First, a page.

We know this because we are site engineers ourselves. We have for over 25 years provided first reaction site backup on all our products, and it is always in our benefit to find the root cause of a problem efficiently as possible. We first started using open-source monitoring technology for exactly this purpose - to help discover what was going on with a particularly complex mix of a wood burner and heat pump. The data led us to a key advance in thermal store technology still used in our HeatBank (TM) thermal stores.
Component Replacement Costs
Taking all components that may ever need replacing in an HIU, and averaging the spare part cost over the average lifetime of each component, gives an estimate component depreciation cost of £75 per year. This does not include labour.
The cost of labour will depend on the ratio of emergency component replacement over planned maintenance, where traveling to a single unit or unsociable hours are eliminated.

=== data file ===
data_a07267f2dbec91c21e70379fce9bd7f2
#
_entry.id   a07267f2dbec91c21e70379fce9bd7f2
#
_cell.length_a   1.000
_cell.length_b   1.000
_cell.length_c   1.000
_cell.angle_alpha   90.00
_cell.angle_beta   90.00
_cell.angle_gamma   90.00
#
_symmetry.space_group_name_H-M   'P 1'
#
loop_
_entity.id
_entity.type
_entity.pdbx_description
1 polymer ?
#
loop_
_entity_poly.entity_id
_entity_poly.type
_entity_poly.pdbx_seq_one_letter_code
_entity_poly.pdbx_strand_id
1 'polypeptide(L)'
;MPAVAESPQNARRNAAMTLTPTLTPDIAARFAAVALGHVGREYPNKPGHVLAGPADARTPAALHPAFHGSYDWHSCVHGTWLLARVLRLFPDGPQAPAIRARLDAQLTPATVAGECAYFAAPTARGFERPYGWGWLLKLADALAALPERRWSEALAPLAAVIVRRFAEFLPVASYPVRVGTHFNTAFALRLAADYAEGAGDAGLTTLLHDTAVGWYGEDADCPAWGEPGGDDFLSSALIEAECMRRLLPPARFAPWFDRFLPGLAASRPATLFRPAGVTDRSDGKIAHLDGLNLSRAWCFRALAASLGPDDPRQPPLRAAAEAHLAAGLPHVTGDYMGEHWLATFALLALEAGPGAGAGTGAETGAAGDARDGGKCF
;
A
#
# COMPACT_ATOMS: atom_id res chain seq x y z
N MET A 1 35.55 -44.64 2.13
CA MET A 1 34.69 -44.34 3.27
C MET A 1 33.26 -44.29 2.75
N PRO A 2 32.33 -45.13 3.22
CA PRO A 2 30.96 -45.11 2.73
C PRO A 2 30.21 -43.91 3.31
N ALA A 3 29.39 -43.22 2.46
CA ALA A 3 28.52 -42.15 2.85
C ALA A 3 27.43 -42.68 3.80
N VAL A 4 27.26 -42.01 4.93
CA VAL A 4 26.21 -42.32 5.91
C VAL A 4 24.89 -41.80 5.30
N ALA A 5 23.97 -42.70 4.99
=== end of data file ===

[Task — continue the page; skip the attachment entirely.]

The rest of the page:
These figures are based on a well maintained primary system water quality. This is the most important factor in ensuring component failure costs are minimised.
Providing an efficient heat network is not about spending more money on HIUs. Its about spending wisely.
Using an efficient HIU will also result in:
- smaller pipe sizes across the development
- smaller plant-room
- a longer system life (avoiding problems such as limescale buildup in plate heat exchangers)
These savings, in themselves, justify using a decent quality HIU rather than the cheapest. But then again, bigger pipes and boilers means more money for installers, so what is the motivation to improve the situation.
Design and build is more and more common - out-sourcing the responsibility for thinking and quality. The big question then becomes, in the tendering for such contracts, are the minimum performance targets stated?